The city of Venice in Southern California was built around a network of canals that drained into the ocean in imitation of the Italian Venice. No palaces, just ordinary tract homes. Naturally the canals became a magnet for migrating wild ducks. Families started feeding them and many of them became pets. Non-migrating domestic geese were introduced as well.
In the 1980s thousands of ducks and geese in Venice suddenly started dying. Once they got sick they would die in two or three days. The disease was diagnosed as duck plague, a disease that only affects ducks and geese.
This was one case that my department, the California Department of Food and Agriculture, didn’t get involved in, at least at first. The nearest duck farms were fifty miles away and weren’t involved.
The California Department of Fish and Game attempted to depopulate the wild birds in Venice and sent a small army of game wardens to catch and kill them. They used cannons to shoot nets over the birds to catch and kill them. The Venice homeowners were furious and did everything they could to stop the game wardens. Fish and Game shouldn’t have been surprised at the response. They had encountered a similar public uproar when they depopulated wild ducks for duck plague in Northern California a month earlier. Very likely the outbreak in Venice had come from escaped birds from Northern California.
But the outbreak in Northern California had been in public parks and no one could stop Fish and Game. In Venice the homeowners opened their gates to the ducks and geese and refused entry to the wardens. Fish and Game got search warrants, but by then the birds had been spirited away.
A month passed and the disease outbreak was over. All the remaining birds were healthy. The virus in the canal water was gone. The homeowners petitioned Fish and Game to allow their birds back on the canals. But Fish and Game insisted that the remaining birds were potential carriers of the virus and continued insisting that they be depopulated to protect other migrating ducks.
A private veterinarian offered to test the birds to prove they didn’t have the virus, but Fish and Game said they would only accept test results from a state veterinarian. Any unofficial test could be from chickens for all they knew. I was the closest state veterinarian to the secret location in Ridgecrest and was asked to go take blood samples and swabs. Ridgecrest is in the Mojave desert, hundreds of miles from the nearest wild ducks. This would have been an ideal place to quarantine the birds. The place was a horse stable with 300 geese. Geese? I thought it was ducks. Oh, well.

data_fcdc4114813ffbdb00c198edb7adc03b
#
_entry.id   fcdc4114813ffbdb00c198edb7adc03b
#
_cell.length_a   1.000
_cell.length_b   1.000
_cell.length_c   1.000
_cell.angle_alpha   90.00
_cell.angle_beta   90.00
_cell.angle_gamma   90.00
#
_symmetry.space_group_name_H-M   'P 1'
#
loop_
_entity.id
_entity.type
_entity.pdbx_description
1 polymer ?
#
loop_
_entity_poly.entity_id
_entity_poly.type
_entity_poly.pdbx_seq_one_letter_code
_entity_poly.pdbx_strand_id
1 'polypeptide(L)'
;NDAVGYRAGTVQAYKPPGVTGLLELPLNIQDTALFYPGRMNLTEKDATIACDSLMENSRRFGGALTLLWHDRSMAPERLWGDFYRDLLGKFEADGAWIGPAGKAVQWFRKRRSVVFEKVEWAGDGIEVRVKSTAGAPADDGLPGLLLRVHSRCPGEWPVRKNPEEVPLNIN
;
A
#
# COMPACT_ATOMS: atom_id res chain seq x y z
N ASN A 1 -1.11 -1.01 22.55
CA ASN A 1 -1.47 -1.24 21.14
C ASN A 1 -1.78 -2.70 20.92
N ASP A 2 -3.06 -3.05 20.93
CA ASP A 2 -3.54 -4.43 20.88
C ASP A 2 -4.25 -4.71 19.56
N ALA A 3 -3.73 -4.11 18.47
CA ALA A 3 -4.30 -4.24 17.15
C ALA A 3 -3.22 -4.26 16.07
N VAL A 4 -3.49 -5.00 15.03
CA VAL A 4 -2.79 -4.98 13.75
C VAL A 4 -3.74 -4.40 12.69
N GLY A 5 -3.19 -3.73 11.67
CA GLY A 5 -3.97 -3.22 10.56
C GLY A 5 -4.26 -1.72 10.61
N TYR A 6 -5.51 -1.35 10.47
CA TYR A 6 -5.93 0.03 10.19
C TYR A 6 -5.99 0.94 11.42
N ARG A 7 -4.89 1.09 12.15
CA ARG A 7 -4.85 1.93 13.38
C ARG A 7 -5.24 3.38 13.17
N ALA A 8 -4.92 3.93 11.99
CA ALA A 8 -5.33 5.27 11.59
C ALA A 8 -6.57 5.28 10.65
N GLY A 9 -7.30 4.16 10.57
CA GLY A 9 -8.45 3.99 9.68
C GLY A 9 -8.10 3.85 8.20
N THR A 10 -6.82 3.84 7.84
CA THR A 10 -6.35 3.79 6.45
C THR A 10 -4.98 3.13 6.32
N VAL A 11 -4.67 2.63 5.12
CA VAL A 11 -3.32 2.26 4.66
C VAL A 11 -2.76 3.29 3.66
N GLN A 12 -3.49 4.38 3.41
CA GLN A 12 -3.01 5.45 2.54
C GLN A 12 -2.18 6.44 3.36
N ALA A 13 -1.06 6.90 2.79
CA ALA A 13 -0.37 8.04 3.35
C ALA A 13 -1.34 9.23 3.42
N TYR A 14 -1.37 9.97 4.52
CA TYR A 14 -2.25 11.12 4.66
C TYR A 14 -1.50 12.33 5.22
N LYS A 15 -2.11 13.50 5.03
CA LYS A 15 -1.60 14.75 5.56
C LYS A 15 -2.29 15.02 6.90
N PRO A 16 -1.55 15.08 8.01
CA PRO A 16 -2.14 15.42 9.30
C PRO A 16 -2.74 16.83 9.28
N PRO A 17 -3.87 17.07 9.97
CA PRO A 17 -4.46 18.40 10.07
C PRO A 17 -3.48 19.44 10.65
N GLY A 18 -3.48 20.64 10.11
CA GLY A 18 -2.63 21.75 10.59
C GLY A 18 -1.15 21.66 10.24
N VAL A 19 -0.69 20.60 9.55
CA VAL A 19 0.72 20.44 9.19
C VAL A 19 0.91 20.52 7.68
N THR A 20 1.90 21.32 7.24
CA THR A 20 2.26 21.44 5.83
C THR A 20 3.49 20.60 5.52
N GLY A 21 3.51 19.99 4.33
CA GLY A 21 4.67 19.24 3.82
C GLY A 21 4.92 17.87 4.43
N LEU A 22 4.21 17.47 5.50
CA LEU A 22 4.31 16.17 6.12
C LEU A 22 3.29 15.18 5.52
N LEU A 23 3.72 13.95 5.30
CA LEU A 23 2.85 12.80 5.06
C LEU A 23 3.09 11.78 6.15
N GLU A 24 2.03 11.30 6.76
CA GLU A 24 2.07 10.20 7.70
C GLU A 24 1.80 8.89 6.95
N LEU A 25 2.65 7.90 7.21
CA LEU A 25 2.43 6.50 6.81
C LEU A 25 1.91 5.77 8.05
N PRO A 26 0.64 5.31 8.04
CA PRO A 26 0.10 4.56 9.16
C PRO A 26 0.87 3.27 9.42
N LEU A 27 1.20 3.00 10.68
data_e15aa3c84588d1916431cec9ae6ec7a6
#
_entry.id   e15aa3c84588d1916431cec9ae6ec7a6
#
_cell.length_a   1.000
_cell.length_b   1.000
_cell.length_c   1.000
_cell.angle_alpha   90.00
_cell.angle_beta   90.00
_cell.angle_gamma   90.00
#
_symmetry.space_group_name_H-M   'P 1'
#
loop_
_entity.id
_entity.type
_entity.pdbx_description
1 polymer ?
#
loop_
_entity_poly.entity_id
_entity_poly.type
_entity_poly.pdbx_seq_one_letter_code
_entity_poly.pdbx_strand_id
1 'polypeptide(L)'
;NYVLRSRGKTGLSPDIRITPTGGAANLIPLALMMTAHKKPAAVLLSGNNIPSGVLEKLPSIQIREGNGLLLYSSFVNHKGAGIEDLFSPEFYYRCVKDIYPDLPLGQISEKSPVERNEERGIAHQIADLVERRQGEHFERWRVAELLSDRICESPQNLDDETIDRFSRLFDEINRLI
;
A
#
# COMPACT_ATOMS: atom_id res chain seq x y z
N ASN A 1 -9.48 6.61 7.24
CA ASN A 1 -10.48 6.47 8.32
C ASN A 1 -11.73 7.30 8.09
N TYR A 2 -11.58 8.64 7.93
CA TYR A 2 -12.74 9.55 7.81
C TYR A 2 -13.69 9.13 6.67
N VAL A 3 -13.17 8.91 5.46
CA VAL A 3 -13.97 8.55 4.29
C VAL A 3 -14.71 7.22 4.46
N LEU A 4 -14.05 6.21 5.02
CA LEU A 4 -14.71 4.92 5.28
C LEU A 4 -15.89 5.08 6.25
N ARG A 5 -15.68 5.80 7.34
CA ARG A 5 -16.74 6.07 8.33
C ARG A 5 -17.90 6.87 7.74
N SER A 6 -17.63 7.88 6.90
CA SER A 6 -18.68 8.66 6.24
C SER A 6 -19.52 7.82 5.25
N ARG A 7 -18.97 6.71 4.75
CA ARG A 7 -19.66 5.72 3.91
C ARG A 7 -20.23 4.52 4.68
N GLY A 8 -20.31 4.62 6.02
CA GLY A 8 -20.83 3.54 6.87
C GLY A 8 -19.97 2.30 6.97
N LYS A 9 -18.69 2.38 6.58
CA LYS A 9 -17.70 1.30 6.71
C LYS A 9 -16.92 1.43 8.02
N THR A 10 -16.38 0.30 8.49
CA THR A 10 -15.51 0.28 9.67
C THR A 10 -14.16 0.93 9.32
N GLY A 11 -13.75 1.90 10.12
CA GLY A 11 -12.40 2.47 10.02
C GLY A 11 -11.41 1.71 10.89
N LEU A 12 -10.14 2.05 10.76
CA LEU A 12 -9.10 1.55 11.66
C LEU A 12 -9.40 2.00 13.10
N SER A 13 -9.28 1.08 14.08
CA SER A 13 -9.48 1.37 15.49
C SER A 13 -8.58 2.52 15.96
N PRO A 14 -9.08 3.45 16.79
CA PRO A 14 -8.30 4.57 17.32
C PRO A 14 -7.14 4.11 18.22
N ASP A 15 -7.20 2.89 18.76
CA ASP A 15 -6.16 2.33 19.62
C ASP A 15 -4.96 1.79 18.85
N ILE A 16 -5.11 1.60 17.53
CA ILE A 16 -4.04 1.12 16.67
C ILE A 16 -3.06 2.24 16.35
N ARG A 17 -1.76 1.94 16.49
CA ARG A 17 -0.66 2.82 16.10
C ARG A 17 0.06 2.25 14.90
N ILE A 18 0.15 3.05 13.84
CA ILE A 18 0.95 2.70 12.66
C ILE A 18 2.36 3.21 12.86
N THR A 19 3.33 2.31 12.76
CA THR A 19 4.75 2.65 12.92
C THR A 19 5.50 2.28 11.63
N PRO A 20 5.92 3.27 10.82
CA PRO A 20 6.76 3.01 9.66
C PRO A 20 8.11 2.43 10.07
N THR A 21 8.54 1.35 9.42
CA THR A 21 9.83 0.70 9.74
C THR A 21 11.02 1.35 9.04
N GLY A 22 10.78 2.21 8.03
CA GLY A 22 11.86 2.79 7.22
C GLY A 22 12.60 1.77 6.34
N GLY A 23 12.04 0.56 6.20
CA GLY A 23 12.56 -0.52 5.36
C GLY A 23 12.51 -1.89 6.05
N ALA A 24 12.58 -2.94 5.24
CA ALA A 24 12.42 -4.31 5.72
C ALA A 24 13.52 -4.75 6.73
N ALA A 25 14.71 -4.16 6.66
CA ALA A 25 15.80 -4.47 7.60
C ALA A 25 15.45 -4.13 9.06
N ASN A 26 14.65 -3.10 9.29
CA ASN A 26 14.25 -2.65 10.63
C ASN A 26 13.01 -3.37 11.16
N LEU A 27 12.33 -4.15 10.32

I brought along a crew to help with catching, holding, and wing banding. The wing bands were for individual ID in case we found some positives
I was asked to keep the location a secret, but a secret from whom? Shortly after I arrived a helicopter landed with a news crew from a Los Angeles TV station. They followed my every movement with their cameras. So much for secrecy.
After we spent the morning taking blood samples and swabs, the owner of the stable served a spaghetti lunch in her home. Over lunch the news anchorman peppered me with questions off camera. I tried to explain that I wasn’t with Fish and Game and had nothing to do with the decision to depopulate. I did say that healthy birds can sometimes be carriers and spread the disease. He asked me if I would be willing to speak on camera. I hesitated, but he assured me it would be just the same as what we had already talked about. What a mistake! As soon as I got in front of the camera he hit me with “Why are you trying to kill these poor defenseless birds?”
“I’m not trying to kill anything!”
“I suppose you didn’t chase these birds out of Venice.”
He had his teeth in me and wouldn’t let go, so I walked away from the camera, saying, “This isn’t what we agreed to talk about.”
I don’t get LA TV in Bakersfield, but my friends told me I was included on the news. They didn’t say whether it was favorable or not.
Thirty per cent of the geese tested positive and the virus was isolated. These birds were indeed carriers, Typhoid Marys.
The University of California at Davis offered to take the birds for a study. Duck plague wasn’t commonly available to study, and no one knew how long the virus would persist in carriers. Outbreaks of duck plague on the Mississippi River had run the course and disappeared without any depopulation efforts, so the possibility existed that the carrier state was just temporary.
But before anything could be done, Fish and Game obtained a search warrant, took the geese, and killed them all.
Rumor had it that the ducks were hidden at two other locations, but after the events at Ridgecrest nobody was talking. In the spring, wild ducks returned to Venice on their usual migration. Were the captive ducks returned as well? The public, and Fish and Game, will never know.
copyright Robert C Hargreaves